I'd say that the grossest thing was seeing Jess check that my placenta was present and correct, it looked like one of the crappest jigsaw puzzles in the world.
The constant stream of people to our room after we were transferred back to the 'Home from Home...' was frustrating, bearing in mind we hadn't slept in 48 hours and there was a 'Do Not Disturb' on my door, however I guess they have to do their job.
All in all, it was a roller coaster and something that as soon as it was over, I wanted to start all over again - I guess that would be the endorphins talking...I'm so in love but also amazed that I created something so utterly in tact and perfect! It is almost beyond my comprehension

Tuesday, April 11, 2017

NCT Class

We had our very first NCT class yesterday. Going in I had two hopes, with an optional third:
·         Ro and I would feel more confident and have a better understanding of what we were getting ourselves into and what to expect with parenthood.
·         Ro might find a mate or two to speak with, who were going through the same thing at a similar time, who he could possibly escape to the pub with.
·         And, if I find a new mum friend, that would be a bonus, but it isn’t imperative.
The first class was ok: we learnt a few new things regarding birthing options, and the cultural viewpoints on pregnancy and child raising differs between we Brits and others nationalities. We also learnt about the Birthing Centre vs the Labour Ward, and the other options open to us through the NHS and privately.
Our class leader is positively lovely, knowledgeable and very approachable, so that’s promising. However my main reservation at this time is that the other attendees are very “nice”. I am hoping that with time they will relax and come out of their shells. Ro nailed it when he said “most ‘Londoners*’ aren’t overly keen to befriend new people and it normally takes them time to come out of their shells and truly relax. Other than us, who go in guns blazing trying to befriend everyone’. And he is right, we are very personable and friendly with very low boundaries, so maybe I am expecting too much too soon.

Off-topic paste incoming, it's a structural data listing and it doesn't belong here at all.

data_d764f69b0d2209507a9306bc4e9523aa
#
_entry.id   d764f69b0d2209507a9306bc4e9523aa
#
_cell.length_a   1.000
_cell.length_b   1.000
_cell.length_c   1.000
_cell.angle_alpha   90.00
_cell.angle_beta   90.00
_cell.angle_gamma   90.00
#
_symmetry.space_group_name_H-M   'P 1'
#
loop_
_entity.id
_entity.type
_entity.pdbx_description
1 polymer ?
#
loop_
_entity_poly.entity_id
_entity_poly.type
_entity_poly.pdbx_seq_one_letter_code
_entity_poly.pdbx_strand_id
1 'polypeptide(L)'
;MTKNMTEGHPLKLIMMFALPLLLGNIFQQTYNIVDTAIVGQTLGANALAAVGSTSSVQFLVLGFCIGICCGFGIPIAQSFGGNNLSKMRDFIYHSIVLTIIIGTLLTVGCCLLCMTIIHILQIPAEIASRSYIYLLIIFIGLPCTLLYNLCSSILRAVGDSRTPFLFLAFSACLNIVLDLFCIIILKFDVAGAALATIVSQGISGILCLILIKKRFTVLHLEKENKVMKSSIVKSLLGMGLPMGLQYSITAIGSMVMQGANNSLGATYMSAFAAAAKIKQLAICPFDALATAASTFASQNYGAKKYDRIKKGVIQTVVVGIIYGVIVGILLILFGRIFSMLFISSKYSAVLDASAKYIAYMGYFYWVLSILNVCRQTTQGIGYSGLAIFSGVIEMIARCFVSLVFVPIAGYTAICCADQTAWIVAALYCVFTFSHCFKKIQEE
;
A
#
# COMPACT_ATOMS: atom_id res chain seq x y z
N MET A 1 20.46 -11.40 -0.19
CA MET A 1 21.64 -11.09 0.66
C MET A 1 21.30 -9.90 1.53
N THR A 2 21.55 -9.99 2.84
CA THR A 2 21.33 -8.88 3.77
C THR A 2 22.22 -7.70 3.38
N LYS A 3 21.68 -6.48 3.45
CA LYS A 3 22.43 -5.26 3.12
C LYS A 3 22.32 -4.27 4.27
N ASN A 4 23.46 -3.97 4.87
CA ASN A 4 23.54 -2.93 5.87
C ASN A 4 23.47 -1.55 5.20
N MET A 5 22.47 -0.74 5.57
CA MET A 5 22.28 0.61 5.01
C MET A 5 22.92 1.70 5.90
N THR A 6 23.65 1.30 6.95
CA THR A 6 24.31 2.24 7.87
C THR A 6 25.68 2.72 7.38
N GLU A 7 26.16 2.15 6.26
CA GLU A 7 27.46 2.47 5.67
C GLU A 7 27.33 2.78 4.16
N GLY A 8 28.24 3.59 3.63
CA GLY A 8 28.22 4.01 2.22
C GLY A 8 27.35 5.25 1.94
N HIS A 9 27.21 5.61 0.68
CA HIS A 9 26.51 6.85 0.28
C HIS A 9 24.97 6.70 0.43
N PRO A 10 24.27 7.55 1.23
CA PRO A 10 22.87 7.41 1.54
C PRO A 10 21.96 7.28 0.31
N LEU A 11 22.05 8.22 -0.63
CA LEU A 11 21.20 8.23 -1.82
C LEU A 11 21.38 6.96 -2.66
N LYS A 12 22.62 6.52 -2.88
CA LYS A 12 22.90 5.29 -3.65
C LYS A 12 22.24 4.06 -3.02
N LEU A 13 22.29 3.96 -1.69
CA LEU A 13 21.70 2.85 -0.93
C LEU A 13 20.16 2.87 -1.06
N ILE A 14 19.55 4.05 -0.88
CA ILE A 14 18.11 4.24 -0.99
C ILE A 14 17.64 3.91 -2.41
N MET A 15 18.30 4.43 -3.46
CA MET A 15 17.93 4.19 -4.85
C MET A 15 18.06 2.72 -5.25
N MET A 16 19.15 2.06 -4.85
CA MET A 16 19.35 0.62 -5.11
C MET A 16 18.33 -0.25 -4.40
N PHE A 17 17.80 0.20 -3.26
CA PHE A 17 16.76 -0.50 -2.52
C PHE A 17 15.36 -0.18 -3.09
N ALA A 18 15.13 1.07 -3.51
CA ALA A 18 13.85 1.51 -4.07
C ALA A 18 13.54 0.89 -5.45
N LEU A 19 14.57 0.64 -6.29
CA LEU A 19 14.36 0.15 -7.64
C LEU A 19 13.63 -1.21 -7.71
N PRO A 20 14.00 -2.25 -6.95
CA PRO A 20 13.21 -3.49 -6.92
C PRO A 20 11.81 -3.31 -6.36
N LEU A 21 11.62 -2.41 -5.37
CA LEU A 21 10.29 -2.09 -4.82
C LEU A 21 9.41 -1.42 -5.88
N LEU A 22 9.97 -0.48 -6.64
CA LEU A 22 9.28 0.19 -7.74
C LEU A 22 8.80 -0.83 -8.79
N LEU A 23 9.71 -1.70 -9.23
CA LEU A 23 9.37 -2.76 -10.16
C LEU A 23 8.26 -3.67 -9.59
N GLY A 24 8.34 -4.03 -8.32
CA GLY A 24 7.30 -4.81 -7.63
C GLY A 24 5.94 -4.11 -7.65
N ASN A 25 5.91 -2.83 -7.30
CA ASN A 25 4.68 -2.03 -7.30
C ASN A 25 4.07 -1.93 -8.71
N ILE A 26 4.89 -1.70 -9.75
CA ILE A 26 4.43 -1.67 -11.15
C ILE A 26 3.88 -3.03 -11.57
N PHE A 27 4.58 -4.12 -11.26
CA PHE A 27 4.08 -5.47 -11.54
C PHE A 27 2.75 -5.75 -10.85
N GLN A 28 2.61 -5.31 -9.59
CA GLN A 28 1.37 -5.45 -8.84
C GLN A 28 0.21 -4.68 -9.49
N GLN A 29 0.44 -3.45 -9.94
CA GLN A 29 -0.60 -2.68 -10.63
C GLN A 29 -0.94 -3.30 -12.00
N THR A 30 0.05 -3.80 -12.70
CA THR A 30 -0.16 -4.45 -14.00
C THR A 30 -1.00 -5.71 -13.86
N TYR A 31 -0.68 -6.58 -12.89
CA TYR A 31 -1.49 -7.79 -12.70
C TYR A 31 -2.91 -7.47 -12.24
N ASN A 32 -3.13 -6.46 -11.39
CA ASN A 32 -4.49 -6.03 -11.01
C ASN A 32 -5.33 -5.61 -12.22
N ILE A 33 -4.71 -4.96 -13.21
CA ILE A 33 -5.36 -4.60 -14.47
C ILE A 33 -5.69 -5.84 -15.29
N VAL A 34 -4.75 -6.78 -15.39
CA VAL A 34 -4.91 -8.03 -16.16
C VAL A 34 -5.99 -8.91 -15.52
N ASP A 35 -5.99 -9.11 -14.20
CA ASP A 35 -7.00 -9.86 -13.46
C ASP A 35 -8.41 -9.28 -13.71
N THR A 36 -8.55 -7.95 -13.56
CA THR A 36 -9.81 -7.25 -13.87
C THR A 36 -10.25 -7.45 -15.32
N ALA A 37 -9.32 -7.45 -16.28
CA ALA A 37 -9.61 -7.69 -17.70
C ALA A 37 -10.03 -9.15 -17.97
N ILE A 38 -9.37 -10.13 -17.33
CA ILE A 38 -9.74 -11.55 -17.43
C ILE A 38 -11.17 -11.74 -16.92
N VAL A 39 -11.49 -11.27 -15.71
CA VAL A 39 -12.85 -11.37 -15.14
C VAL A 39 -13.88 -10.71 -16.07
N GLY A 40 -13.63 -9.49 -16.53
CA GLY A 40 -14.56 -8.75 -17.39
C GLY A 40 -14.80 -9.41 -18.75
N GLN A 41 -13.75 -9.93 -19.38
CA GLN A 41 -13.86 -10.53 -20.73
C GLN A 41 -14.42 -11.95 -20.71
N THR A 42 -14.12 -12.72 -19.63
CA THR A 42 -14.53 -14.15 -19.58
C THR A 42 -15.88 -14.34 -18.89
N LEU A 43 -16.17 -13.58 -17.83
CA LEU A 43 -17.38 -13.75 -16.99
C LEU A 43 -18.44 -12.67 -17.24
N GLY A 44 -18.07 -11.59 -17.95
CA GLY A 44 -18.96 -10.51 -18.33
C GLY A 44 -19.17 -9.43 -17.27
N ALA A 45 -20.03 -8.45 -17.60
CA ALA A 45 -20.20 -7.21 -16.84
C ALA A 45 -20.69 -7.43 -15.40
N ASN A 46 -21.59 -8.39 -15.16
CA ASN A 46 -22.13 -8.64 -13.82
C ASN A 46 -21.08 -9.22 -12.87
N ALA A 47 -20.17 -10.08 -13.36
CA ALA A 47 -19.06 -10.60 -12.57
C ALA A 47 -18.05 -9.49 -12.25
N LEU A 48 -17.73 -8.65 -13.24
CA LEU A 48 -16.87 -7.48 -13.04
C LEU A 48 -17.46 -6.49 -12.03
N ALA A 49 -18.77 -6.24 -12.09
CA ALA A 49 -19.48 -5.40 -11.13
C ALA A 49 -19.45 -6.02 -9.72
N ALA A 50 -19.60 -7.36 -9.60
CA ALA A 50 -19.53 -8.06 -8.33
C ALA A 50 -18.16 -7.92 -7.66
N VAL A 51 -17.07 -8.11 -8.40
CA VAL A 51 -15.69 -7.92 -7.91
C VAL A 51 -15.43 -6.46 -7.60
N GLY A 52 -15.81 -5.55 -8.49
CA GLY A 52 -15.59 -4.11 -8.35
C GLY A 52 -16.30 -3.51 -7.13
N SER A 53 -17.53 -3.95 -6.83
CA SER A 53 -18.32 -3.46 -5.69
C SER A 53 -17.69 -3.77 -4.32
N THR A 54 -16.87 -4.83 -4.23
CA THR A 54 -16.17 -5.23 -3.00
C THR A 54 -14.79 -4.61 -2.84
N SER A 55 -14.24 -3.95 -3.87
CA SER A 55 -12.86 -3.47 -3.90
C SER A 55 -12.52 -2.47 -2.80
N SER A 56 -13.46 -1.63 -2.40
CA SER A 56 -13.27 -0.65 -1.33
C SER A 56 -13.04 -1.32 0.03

The one thing I found interesting was that most of the couples will be having their babies during mid-May - end of June, and yet none of them were particularly prepared and hadn't discussed issues like: 'the man's role within feeding', 'what type of nappies they would use?', 'how long they wanted the child in the bedroom'. They'd discussed where they wanted the baby to be born and the type of pain relief, but that was about it. I thought I had held off getting involved as I spent the first trimester convinced that the pregnancy wouldn't work out, spent the second trimester thinking that there might still be problems and being surrounded by baby stuff would destroy me. And it was only around the start of the third trimester that I finally relaxed and started considering what we needed and finally wanted to acquire it all. We did want the wedding out of the way also but that was a welcome distraction for me, as otherwise I would have been a lot more stressed.
The other realisation I made after last night's class was that Ro and I are very relaxed going into parenthood, we have discussed at length our ideals and preferred methods, we both want to take everything at face value and assess, manage and execute within the moment, and we aren't stressed about the worst happenings, as that is completely outside of our control anyway. Therefore the one thing I will walk away from the first class with, is that we are a lot more confident than I had previously thought.
I guess if this doesn’t work out, maybe the NHS day drop in might be better for us; or the post-natal NCT class may have a better selection of people for us to befriend; I guess time will tell…

*by Londoners, I mean those of us who moved into London from outside and are not proper, proper Londoners.

Friday, April 07, 2017

Warheads vs People

  Image courtesy of the internet
Image courtesy of the internet
Rowan and I were discussing the air strike on Syria this morning, whether it was good or bad, and what it would achieve.
My theory is ‘if you don’t take any refugees in and make a conscience effort to refuse to do so, you’ve no right to get involved in war or the bombing of the countries who are expelling their people’. You are either in or out. Therefore we (UK) and the US have no right to get involved. Germany and Norway have every right, however.
Then Ro said something to me that got my mind going ‘the amount of money it costs to create and send 56-60 tomahawk missiles could have resettled and housed a lot of refugees for various years’.
I’ve done some maths based on dodgy information, as always there is no actual cost of anything, just lots of hypothesis and depending on the papers stance on refugees it inflates or deflates. Plus I’m going to use Britain as the basis and all sums are approximate (I’m not an accountant or Mathematician, please bear with me).